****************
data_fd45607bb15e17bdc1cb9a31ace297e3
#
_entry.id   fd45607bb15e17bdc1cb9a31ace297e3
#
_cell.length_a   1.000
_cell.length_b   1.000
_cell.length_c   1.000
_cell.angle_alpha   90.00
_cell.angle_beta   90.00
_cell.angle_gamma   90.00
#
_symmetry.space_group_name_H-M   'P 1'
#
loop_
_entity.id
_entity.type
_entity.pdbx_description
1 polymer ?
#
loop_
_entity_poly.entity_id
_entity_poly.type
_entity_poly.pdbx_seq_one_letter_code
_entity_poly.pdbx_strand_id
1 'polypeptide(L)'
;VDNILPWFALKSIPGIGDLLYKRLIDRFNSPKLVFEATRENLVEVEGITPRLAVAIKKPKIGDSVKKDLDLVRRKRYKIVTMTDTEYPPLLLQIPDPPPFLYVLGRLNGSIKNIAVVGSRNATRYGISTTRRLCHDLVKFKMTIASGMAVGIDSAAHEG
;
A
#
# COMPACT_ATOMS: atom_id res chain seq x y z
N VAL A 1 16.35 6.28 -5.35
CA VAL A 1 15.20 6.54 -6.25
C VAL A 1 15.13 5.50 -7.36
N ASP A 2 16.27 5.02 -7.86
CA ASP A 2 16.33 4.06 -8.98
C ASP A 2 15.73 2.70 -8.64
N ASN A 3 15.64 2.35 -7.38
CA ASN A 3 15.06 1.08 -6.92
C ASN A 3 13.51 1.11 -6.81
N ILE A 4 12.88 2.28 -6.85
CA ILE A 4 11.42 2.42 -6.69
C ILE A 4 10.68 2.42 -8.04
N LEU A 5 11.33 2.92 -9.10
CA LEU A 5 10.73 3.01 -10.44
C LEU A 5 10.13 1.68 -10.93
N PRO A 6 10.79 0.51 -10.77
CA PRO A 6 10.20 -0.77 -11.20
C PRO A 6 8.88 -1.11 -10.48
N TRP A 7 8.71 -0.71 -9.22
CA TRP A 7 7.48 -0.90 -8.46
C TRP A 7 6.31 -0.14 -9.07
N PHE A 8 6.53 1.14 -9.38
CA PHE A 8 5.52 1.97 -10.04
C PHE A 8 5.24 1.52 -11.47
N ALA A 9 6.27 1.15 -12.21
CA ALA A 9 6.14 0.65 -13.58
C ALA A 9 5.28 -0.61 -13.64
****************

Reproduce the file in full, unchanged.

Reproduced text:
data_fd45607bb15e17bdc1cb9a31ace297e3
#
_entry.id   fd45607bb15e17bdc1cb9a31ace297e3
#
_cell.length_a   1.000
_cell.length_b   1.000
_cell.length_c   1.000
_cell.angle_alpha   90.00
_cell.angle_beta   90.00
_cell.angle_gamma   90.00
#
_symmetry.space_group_name_H-M   'P 1'
#
loop_
_entity.id
_entity.type
_entity.pdbx_description
1 polymer ?
#
loop_
_entity_poly.entity_id
_entity_poly.type
_entity_poly.pdbx_seq_one_letter_code
_entity_poly.pdbx_strand_id
1 'polypeptide(L)'
;VDNILPWFALKSIPGIGDLLYKRLIDRFNSPKLVFEATRENLVEVEGITPRLAVAIKKPKIGDSVKKDLDLVRRKRYKIVTMTDTEYPPLLLQIPDPPPFLYVLGRLNGSIKNIAVVGSRNATRYGISTTRRLCHDLVKFKMTIASGMAVGIDSAAHEG
;
A
#
# COMPACT_ATOMS: atom_id res chain seq x y z
N VAL A 1 16.35 6.28 -5.35
CA VAL A 1 15.20 6.54 -6.25
C VAL A 1 15.13 5.50 -7.36
N ASP A 2 16.27 5.02 -7.86
CA ASP A 2 16.33 4.06 -8.98
C ASP A 2 15.73 2.70 -8.64
N ASN A 3 15.64 2.35 -7.38
CA ASN A 3 15.06 1.08 -6.92
C ASN A 3 13.51 1.11 -6.81
N ILE A 4 12.88 2.28 -6.85
CA ILE A 4 11.42 2.42 -6.69
C ILE A 4 10.68 2.42 -8.04
N LEU A 5 11.33 2.92 -9.10
CA LEU A 5 10.73 3.01 -10.44
C LEU A 5 10.13 1.68 -10.93
N PRO A 6 10.79 0.51 -10.77
CA PRO A 6 10.20 -0.77 -11.20
C PRO A 6 8.88 -1.11 -10.48
N TRP A 7 8.71 -0.71 -9.22
CA TRP A 7 7.48 -0.90 -8.46
C TRP A 7 6.31 -0.14 -9.07
N PHE A 8 6.53 1.14 -9.38
CA PHE A 8 5.52 1.97 -10.04
C PHE A 8 5.24 1.52 -11.47
N ALA A 9 6.27 1.15 -12.21
CA ALA A 9 6.14 0.65 -13.58
C ALA A 9 5.28 -0.61 -13.64